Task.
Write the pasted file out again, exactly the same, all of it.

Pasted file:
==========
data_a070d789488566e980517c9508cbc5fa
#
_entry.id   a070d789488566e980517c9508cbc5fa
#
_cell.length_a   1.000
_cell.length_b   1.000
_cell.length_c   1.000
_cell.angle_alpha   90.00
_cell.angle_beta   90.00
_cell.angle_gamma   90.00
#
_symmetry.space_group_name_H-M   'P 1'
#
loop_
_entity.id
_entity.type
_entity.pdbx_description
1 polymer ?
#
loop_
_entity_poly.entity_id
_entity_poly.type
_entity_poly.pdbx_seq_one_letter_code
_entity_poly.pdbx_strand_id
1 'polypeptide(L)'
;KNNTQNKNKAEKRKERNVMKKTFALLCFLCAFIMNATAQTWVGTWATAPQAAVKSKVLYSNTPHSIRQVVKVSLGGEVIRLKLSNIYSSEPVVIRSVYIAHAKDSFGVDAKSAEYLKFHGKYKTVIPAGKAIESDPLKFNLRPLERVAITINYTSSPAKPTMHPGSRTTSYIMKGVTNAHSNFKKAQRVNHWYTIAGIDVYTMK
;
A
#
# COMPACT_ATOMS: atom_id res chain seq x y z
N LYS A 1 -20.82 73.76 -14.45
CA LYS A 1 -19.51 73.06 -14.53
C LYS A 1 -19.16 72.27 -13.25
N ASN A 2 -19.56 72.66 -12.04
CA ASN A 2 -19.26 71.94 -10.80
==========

data_a070d789488566e980517c9508cbc5fa
#
_entry.id   a070d789488566e980517c9508cbc5fa
#
_cell.length_a   1.000
_cell.length_b   1.000
_cell.length_c   1.000
_cell.angle_alpha   90.00
_cell.angle_beta   90.00
_cell.angle_gamma   90.00
#
_symmetry.space_group_name_H-M   'P 1'
#
loop_
_entity.id
_entity.type
_entity.pdbx_description
1 polymer ?
#
loop_
_entity_poly.entity_id
_entity_poly.type
_entity_poly.pdbx_seq_one_letter_code
_entity_poly.pdbx_strand_id
1 'polypeptide(L)'
;KNNTQNKNKAEKRKERNVMKKTFALLCFLCAFIMNATAQTWVGTWATAPQAAVKSKVLYSNTPHSIRQVVKVSLGGEVIRLKLSNIYSSEPVVIRSVYIAHAKDSFGVDAKSAEYLKFHGKYKTVIPAGKAIESDPLKFNLRPLERVAITINYTSSPAKPTMHPGSRTTSYIMKGVTNAHSNFKKAQRVNHWYTIAGIDVYTMK
;
A
#
# COMPACT_ATOMS: atom_id res chain seq x y z
N LYS A 1 -20.82 73.76 -14.45
CA LYS A 1 -19.51 73.06 -14.53
C LYS A 1 -19.16 72.27 -13.25
N ASN A 2 -19.56 72.66 -12.04
CA ASN A 2 -19.26 71.94 -10.80